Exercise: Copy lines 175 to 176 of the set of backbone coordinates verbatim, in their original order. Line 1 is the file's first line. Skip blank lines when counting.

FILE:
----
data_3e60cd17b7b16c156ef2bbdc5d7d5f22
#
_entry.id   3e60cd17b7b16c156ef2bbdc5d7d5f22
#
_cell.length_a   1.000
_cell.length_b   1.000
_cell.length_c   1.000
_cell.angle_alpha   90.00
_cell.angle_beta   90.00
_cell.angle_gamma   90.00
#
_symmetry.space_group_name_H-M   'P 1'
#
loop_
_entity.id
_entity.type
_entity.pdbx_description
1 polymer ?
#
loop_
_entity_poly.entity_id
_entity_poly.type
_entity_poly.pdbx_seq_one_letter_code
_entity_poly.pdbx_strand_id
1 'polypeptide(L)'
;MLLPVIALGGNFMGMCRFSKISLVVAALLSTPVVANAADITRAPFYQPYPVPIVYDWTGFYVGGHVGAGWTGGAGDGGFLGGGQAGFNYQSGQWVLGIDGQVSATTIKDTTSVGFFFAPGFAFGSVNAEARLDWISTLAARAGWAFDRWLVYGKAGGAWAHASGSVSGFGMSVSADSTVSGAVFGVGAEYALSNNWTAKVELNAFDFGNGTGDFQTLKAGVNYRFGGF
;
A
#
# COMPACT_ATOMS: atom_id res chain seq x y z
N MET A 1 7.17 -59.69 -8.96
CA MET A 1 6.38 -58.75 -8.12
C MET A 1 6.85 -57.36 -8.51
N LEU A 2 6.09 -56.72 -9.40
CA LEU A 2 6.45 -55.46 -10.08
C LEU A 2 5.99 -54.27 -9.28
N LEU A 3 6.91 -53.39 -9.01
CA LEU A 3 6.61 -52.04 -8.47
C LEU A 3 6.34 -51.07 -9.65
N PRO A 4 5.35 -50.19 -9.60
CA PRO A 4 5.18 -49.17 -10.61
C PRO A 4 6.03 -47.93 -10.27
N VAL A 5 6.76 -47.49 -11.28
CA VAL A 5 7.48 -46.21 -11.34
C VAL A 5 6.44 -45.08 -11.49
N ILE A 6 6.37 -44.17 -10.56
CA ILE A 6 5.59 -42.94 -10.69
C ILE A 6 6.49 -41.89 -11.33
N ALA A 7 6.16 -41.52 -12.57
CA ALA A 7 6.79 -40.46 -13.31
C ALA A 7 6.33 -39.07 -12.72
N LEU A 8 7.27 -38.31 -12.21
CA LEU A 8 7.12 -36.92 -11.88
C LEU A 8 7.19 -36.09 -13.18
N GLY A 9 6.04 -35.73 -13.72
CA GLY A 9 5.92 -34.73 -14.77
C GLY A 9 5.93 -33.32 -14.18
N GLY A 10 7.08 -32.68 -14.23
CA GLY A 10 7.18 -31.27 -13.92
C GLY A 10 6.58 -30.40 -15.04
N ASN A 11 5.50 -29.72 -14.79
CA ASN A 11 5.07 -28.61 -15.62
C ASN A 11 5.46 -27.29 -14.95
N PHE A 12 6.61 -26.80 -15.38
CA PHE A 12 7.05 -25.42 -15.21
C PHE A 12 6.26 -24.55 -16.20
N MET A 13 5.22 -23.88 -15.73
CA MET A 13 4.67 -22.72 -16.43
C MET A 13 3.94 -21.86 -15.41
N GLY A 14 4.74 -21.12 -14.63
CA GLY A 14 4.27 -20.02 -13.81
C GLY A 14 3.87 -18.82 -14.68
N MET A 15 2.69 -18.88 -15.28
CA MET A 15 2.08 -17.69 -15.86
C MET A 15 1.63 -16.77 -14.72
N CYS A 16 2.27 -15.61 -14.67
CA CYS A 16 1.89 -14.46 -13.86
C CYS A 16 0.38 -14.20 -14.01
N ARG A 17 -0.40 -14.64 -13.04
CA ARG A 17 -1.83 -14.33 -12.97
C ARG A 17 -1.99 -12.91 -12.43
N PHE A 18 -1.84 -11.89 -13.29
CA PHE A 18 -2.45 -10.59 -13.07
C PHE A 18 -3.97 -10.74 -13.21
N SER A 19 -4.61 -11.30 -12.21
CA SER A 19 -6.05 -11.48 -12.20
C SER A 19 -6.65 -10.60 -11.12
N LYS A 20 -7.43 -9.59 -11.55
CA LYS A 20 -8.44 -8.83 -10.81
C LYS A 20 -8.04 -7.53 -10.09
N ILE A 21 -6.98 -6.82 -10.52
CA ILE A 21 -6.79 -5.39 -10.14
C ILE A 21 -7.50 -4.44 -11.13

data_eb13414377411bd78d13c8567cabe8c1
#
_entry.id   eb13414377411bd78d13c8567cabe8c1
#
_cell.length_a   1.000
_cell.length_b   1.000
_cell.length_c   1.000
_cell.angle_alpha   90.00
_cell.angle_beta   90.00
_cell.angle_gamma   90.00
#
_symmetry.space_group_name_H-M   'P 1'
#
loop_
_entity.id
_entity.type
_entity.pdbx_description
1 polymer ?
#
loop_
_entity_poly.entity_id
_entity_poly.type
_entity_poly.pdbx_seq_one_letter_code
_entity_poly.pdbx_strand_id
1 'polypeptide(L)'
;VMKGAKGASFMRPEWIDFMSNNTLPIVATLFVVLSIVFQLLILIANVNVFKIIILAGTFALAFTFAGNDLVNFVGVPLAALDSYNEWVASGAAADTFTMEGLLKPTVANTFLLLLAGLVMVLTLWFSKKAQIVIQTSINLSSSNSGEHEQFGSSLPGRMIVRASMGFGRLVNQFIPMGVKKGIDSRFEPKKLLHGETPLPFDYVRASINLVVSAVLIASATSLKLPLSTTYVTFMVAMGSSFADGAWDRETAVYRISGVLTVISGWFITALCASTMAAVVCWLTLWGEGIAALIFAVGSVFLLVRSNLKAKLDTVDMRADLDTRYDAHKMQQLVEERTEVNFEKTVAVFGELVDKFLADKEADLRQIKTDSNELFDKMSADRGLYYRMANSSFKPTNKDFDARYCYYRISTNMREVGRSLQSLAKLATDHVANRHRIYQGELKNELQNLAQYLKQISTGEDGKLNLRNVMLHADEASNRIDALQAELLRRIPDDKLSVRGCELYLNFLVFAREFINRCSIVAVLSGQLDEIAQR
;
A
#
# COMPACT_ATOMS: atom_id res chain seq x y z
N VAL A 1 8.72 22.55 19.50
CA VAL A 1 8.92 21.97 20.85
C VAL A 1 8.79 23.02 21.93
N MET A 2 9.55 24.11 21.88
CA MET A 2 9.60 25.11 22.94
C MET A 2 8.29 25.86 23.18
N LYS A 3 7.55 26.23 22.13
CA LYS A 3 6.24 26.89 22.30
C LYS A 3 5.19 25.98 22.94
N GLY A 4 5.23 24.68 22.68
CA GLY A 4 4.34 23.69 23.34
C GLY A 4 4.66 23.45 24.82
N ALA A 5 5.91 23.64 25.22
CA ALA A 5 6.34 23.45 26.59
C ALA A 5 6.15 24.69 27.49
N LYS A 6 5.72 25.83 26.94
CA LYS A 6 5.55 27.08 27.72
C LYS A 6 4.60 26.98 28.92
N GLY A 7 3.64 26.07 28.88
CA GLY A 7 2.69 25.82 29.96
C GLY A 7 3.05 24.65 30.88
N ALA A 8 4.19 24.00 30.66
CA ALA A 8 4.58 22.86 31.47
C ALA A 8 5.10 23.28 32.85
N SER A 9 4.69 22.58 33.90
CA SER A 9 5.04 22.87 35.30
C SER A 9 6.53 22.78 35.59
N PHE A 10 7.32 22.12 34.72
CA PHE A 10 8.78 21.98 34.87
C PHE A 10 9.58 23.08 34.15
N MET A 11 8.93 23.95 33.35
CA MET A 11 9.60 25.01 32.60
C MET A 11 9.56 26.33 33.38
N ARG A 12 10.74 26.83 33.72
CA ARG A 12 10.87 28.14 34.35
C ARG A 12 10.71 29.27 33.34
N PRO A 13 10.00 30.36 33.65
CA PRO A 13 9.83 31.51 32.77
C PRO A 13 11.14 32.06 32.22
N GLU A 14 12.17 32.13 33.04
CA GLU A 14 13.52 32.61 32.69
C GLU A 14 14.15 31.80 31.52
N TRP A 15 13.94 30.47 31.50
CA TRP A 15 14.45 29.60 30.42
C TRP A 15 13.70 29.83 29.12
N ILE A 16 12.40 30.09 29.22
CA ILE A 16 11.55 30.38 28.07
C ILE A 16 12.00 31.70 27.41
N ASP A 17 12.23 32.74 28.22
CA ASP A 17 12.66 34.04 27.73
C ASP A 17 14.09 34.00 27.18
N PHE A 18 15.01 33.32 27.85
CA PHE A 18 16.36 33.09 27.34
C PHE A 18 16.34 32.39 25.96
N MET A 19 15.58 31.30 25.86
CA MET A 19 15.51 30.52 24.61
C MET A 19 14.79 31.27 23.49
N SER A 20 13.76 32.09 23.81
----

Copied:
N PHE A 18 15.01 33.32 27.85
CA PHE A 18 16.36 33.09 27.34